The economic significance of Ukraine has been limited so far to exporting cheap low-skilled labour force to the Central European countries, and to emigration of its scientists and researchers to the U.S., Western Europe and Israel. According to some estimates, almost one tenth of the total populace has left the country.
To this day, Ukraine has been akin to Russia without oil and without gas, but under much heavier influence of oligarchical groups.
There are many of them in the country. Unofficially, they carry names such as the Donbas group, Dnepropetrovsk group, Presidential clan, Kiev group, Rinat Akhmetov clan, Kharkov group, Igor Kolomoysky clan, Poroshenko group, Alexander Volkov clan, et cetera. These groups are directly influencing the government and are deeply involved in politics.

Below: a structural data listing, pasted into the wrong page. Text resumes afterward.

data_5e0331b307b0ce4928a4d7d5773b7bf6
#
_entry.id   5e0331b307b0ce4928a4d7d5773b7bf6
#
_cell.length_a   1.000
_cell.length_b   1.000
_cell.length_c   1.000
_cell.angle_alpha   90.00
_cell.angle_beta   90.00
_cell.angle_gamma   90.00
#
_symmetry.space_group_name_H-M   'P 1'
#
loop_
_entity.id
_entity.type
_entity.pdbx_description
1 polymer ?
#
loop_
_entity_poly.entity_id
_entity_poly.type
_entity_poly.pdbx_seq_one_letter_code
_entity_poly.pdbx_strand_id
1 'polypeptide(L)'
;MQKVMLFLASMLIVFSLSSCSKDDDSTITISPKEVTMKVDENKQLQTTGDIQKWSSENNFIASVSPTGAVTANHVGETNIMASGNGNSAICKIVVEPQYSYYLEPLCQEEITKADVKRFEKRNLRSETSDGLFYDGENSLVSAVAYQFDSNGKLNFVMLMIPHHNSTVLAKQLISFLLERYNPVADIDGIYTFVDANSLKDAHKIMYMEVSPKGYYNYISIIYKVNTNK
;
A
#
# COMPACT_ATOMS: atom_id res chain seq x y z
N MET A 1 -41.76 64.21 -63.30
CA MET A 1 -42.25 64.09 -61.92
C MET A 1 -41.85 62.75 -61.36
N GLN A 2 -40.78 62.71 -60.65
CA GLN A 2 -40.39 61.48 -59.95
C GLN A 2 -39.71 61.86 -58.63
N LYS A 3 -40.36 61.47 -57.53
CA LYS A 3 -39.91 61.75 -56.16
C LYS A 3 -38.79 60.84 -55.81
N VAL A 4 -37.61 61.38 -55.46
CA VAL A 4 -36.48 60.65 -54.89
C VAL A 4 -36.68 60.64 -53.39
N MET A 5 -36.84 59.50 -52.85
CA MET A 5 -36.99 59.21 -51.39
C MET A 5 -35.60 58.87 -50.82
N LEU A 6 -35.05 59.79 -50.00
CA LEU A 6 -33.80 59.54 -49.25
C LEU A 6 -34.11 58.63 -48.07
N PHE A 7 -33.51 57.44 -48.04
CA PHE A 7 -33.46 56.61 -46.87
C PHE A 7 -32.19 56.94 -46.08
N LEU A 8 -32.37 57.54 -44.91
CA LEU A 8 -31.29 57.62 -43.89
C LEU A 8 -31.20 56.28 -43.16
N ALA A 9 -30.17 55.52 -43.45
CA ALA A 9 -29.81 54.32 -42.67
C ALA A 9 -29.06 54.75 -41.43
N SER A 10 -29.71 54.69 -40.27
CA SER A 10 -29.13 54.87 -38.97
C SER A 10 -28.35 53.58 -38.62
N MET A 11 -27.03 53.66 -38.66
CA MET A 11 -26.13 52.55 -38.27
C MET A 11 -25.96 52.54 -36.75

Rule of law in the Western sense has been very weak. In the Corruption Perception Index according to Transparency International, Ukraine ranked 122nd together with, e.g., Sudan, Niger or Bolivia. Hence it is no surprise that foreign investors have shunned the country. Adventure seekers have ended miserably: with heavy financial losses caused by fraudulent practices or exorbitant demands by organised crime groups or clans. In this sense, Ukraine has gained a reputation that is even worse than that of Russia.
Perhaps needless to say, my former employer decided to eschew investing in Ukraine. This decision has probably saved him billions.
Now, there's the question what to do with Ukraine. Honestly: I don't know – and I'm quite happy I haven't covered Eastern Europe since 2007. And no, I don't believe the EU can save Ukraine; the EU has enough troubles with itself.